A note to Andy Cohen: Maybe don’t mock people on national TV if you may later rely on them to save your shaky show.
Last year, Bravo exec Cohen made a crack on his chat show “Watch What Happens Live,” suggesting that original “Real Housewives of New York City” star Jill Zarin is desperate to get back on the Bravo air.
But we’re told that in a bitter (or sweet, depending on your point of view) irony, it was actually Zarin’s take-it-or-leave-it attitude to Cohen’s so-called “Legacy” edition of the show that sank it entirely — and she hadn’t forgotten about the dig by the time she got to the negotiating table, either.
After the thirteenth season of the show went so catastrophically off the rails that the network had to call off the standard reunion episode, network execs announced a grand plan to split the show in two, rebuilding the cast of the “Real Housewives of New York City” from the ground up, while launching the “Legacy” version with a cast of fan favorites from previous seasons.
As Page Six reported, they pursued current stars Luann de Lesseps and Sonja Morgan for “Legacy,” plus veterans Zarin, Kelly Bensimon, Dorinda Medley and Tinsley Mortimer.
Curiously, as both shows were beginning to take shape, “Housewives” boss Cohen made a somewhat sharp quip at Zarin’s expense.
He said on his late night show that former “Real Housewives of Beverly Hills” star Taylor Armstrong was to return to Bravo, this time on “The Real Housewives of Orange County.”
“She actually lives in Orange County. This makes her the first Housewife to move from [a show based on one] city to another.”
“In unrelated news, Jill Zarin is closing on homes in Potomac, New Jersey, Beverly Hills, Orange County, Atlanta, Miami, Dubai, and Salt Lake City,” he said, listing all the cities that host a series of the show. “Just kidding! I love you Jill,” Cohen added.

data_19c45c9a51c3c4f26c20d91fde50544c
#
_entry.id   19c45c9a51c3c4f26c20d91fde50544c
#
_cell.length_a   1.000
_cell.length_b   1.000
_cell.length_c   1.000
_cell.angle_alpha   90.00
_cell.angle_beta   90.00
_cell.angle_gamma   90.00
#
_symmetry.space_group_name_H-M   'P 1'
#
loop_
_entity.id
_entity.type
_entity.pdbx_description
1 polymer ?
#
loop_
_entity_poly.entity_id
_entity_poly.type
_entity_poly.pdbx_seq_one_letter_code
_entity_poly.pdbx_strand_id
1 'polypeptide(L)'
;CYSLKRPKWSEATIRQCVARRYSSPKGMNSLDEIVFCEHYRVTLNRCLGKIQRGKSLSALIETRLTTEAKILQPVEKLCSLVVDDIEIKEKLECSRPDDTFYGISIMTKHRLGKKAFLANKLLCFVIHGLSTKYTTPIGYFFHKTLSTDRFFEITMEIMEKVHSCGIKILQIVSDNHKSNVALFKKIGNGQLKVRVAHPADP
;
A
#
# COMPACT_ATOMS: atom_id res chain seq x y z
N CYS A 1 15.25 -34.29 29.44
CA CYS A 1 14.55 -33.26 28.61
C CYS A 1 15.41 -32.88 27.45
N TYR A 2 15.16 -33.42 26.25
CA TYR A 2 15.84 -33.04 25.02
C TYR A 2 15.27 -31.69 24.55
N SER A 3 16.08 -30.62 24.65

But, as it turned out, far from gratefully leaping at the first offer to join “Legacy,” Zarin (perhaps unexpectedly?) played hardball during the negotiations — and walked away when execs wouldn’t meet her demands. We’re told that after Zarin’s exit, execs “lost interest” in the “Legacy” edition and called off the negotiations entirely.
A source close to Bensimon told us at the time that the negotiations fell apart that, “[Zarin] pushing for a big payday was the straw that broke the camel’s back.”
But a source close to Zarin tells us, “It wasn’t about the money. Jill just wanted all the women to be paid the same. They started at the same time. They built the show together. She felt they should be paid the same. She would have done it for $1, as long as everyone was getting paid the same.” (We’re told Bensimon was offered more than Zarin, and de Lesseps was offered more than Bensimon).
At the time, production insiders told us that all the women seemed to dramatically overestimate their value.
The problem wasn’t so much that the show couldn’t go on without Zarin. Something of an Achilles heel for “Legacy” was that there isn’t a huge list of “fan favorite” New York City “Housewives” in the first place.
Most “Real Housewives” shows have seven to ten regular cast members, so once Mortimer, longtime cast member Ramona Singer and former star Bethenny Frankel were counted out of “Legacy,” the network really needed everyone else — including Zarin — on board to make up the numbers.
Meanwhile, we’re told that Zarin brought her tax situation into the pay discussion. We’re told she lives more than half of the year in Florida so she doesn’t have to pay New York State tax, so — if the filming, promotion and other TV-related work was going to keep her in New York for more than six months of the year — she’d have to be paid at least what he tax bill would be just to break even.
Zarin and reps for Bravo declined to comment.
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